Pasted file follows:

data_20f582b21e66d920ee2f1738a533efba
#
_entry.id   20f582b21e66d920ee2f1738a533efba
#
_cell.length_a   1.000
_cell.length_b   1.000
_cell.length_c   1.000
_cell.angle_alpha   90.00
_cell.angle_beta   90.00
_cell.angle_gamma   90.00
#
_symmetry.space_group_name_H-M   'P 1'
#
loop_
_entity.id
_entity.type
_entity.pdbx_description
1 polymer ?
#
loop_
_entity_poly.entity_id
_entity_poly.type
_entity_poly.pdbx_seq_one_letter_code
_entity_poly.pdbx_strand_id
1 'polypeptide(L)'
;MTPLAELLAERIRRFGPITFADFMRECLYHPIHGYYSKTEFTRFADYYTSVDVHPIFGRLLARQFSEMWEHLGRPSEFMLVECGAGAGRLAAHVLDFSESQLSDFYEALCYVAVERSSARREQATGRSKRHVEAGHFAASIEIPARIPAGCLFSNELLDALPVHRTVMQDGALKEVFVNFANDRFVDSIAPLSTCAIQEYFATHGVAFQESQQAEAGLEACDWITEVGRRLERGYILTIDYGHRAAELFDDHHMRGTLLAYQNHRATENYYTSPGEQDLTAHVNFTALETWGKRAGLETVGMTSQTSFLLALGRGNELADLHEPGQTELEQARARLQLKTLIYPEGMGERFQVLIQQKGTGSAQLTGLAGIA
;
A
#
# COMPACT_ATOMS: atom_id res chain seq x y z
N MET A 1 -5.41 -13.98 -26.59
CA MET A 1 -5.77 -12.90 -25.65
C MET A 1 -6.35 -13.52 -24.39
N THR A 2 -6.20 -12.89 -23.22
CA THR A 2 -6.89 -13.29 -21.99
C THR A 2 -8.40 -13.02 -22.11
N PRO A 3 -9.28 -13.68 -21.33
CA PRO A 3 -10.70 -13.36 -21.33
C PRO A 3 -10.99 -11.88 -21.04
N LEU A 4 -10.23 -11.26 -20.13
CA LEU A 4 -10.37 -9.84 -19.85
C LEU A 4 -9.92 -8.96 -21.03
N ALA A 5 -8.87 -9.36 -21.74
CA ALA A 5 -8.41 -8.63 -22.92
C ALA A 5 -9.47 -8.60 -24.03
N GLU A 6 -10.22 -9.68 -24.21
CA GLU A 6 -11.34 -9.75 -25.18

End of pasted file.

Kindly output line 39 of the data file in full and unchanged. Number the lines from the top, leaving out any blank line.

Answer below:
C PRO A 3 -10.99 -11.88 -21.04